137th Infantry elements on December 17 were fighting under the heaviest artillery fire they had ever experienced in France or Germany. The 3rd Bn forces in the Breiterwald Woods were unable to move against the savage enemy resistance and were taking a severe shelling all day. Our direct support artillery pounded enemy positions in the woods and the air support bombed and strafed the enemy positions unmercifully but the enemy still held tenaciously to the forest. Elements of the 2nd Bn fighting in Bliesmengen were faced by direct enemy tank fire and other elements were pinned down all day. The enemy continued to shell the regimental area heavily during the period. Frauenberg was hit very heavily again and again during the day. All units of the 137th Infantry were alerted at 1125 for bomber-support and at noon fighter bombers were hitting the enemy in Bucholz Woods ahead of the regiment's positions. The 737th Tank Bn, less Co C, was attached to the regiment at 1231. The 3rd Bn was relieved by the 1st Bn at 2200. Co "A" took over the patch of woods below the Breiterwald, while Co's "B" and "C" relieved the 3rd Bn elements in the woods proper. The 137th was ordered to resume the attack at 0800, December 18.
18 DECEMBER 1944
The enemy was heavily pounded by P-47s in the regimental sector throughout the day. Breiterwald Woods was again the scene of fierce battles between German and American infantry and tanks. The enemy was unable to stop the assault of our forces and was driven back to the rear edge of the woods. The 2nd Bn of the 134th Infantry, attached to the 137th Infantry, attacked the enemy at the edge of Reinneimerald Woods, on the 137th's right flank, just southeast of Bebelsheim. The regiment was ordered to stop its attack at 1830 and to consolidate its positions on most favorable ground. At the conclusion of the day's operations the 2nd Bn of the 134th was at the edge of Reinneimerald Woods. The 137th's 1st Bn was holding all of the Breiterwald Woods and a small patch of woods near Bannholz. The 2nd Bn had elements in Bliesmengen and east of the town, while the 3rd Bn was held in reserve at Neunkirch.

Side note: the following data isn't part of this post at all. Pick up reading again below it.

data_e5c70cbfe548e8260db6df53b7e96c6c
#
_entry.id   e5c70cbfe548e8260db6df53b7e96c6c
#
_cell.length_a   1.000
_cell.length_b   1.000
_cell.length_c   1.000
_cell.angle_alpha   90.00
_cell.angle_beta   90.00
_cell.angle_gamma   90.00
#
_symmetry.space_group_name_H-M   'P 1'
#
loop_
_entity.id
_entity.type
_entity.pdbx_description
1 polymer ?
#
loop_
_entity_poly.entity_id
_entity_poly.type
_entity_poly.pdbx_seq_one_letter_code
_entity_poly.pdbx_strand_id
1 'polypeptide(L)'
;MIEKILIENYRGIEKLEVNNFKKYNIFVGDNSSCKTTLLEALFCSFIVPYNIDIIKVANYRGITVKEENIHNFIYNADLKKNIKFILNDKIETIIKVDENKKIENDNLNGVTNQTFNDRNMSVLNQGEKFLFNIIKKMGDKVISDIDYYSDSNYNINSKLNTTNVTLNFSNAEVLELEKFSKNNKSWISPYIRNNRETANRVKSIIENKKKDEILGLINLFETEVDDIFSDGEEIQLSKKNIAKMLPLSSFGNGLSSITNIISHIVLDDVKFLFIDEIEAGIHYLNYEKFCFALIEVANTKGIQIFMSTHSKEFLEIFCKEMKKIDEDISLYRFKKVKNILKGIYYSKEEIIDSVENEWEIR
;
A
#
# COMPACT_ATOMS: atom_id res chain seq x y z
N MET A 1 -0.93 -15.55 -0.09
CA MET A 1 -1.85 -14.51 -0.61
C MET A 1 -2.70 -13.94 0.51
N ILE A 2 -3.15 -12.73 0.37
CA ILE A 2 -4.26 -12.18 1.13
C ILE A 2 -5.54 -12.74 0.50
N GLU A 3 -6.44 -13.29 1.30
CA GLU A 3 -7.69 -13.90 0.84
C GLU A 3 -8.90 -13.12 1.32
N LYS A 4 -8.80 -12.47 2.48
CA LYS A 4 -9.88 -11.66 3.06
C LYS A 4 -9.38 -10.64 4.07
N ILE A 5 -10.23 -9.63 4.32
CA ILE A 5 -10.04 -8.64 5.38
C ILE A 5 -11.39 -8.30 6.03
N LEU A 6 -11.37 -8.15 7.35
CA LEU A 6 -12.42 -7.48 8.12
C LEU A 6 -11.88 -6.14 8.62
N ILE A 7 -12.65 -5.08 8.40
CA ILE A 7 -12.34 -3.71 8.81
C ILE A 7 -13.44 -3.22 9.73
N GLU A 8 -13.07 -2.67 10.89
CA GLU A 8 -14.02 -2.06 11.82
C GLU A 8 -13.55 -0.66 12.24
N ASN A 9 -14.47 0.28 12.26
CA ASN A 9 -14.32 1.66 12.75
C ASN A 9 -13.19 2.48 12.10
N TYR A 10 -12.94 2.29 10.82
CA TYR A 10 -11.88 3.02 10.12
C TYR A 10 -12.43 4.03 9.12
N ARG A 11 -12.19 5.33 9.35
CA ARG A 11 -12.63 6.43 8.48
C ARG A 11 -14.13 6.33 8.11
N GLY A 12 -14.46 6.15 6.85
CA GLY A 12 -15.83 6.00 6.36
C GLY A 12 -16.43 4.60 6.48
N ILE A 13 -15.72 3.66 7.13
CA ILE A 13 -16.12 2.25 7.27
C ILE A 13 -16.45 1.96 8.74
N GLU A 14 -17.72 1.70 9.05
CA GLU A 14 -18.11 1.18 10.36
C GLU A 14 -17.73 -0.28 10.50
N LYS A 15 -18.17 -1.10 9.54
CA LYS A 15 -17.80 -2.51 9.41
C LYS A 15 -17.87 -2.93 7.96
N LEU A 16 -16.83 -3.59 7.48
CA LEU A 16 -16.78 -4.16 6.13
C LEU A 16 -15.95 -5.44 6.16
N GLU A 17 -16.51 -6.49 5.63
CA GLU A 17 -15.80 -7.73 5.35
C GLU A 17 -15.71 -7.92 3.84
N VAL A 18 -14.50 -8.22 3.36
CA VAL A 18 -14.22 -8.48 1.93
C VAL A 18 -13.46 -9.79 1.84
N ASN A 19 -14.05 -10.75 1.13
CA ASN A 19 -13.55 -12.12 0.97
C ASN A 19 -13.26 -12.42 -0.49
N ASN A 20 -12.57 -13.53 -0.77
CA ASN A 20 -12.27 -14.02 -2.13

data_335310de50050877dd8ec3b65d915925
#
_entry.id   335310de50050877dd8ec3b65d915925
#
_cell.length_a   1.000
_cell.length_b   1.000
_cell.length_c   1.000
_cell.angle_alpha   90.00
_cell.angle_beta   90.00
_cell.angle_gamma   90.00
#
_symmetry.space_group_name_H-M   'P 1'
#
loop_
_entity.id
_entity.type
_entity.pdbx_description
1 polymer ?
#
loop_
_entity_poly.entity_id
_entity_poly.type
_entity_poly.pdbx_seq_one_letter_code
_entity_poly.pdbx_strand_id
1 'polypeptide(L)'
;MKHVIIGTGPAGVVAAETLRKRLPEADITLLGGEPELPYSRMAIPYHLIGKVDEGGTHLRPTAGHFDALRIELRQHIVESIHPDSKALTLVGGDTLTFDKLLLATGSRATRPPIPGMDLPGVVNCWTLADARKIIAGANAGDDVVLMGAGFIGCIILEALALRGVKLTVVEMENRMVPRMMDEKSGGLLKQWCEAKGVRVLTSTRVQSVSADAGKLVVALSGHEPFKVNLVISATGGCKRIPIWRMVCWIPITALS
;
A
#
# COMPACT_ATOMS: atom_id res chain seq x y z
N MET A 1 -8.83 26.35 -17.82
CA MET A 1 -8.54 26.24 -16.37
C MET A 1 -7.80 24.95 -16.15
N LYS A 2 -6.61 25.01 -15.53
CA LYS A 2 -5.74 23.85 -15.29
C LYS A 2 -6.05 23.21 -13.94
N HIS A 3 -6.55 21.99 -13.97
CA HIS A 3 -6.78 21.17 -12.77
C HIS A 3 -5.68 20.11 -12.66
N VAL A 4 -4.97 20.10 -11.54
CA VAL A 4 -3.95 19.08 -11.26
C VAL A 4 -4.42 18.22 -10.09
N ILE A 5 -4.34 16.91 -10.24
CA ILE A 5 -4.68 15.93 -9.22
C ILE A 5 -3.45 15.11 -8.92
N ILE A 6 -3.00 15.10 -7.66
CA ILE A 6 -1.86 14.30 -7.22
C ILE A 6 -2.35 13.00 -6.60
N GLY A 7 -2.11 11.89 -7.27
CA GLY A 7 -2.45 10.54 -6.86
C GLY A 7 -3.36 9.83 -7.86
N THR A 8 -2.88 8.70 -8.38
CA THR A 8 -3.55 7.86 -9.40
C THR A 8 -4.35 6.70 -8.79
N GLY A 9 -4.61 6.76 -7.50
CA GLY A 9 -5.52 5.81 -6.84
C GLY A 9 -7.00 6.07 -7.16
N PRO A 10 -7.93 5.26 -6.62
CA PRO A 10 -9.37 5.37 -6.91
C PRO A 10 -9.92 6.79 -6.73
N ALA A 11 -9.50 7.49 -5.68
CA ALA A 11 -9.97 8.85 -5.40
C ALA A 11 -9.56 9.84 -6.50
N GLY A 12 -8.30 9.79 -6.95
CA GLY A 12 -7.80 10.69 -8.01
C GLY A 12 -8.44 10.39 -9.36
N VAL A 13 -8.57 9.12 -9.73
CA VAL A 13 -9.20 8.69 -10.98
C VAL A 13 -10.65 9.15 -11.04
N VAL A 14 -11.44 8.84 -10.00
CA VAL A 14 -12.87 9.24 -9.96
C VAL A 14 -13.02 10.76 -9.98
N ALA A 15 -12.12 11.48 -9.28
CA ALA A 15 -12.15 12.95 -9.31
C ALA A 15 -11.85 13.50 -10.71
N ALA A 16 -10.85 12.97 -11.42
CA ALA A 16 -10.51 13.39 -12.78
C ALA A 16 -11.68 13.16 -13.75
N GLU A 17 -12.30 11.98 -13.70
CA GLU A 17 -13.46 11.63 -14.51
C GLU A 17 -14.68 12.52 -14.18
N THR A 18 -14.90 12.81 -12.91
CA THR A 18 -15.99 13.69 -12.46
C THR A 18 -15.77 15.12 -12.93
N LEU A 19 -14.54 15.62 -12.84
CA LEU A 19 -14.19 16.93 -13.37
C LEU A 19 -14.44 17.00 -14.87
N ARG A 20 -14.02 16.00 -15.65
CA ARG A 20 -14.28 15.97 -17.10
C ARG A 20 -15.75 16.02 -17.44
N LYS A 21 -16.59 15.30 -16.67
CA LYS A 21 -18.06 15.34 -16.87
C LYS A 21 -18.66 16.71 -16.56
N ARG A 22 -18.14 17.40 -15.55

19 DECEMBER 1944
Frauenberg continued to receive terrific artillery and mortar fire. The enemy fired again and again at the Frauenberg-Habkirchen bridge but never scored a hit. The 1st Bn continued to hold its position on the edge of the Breiterwald woods and repelled numerous German counter-attacks. Roadblocks were established on all entrances to the woods and mine fields layed on all logical mechanized approaches. Several enemy tanks fired on the 1st Bn from a distance of 1,000 yards and were driven off by Yank artillery. The 2nd Bn also improved its positions and placed road blocks and mine fields on its flanks. Fire was delivered on the enemy who was extremely active to the Bn front. The Bn command post was shelled heavily but no casualties resulted. The 3 Bn remained in Neunkirch and continued reorganization of its elements. 3rd Bn also continued training for its 67 new replacements who had not had much previous infantry training.
20 DECEMBER 1944
The 1st Bn was attacked repeatedly during the day and Co "B" had two companies of SS troops infiltrate into its positions and attack another. This attack took place in the neck of the woods. The attack was held off by one squad of "B" Co until one friendly tank was brought up and the combined fire of the infantry and tank drove the enemy from the position. Several enemy tanks made sorties toward the 1st Bn positions, but direct fire from our TDs and artillery fire drove them off. The 2nd Bn remained in position on the high ground near the woods and improved their positions during the day. Co's "F", "E", and "G", in that order, were on the line. The Bn received heavy enemy artillery fire on the ridge during the period. During one two and a half hour period, 1,000 rounds (a boxcar) of artillery and mortar fire fell on the ridge and portion of the woods held by the Bn. The 3rd Bn remained in Neunkirch and continued its reorganization and training for replacements. The Bn was also placed on the alert status as per the counter-attack plans of the regiment. The 737th Tank Bn (-), Co "B" of the 654th TD Bn, and Co "D" 91st Cml Bn remained in support of the 137th Infantry and performed their primary missions during the period.
21 DECEMBER 1944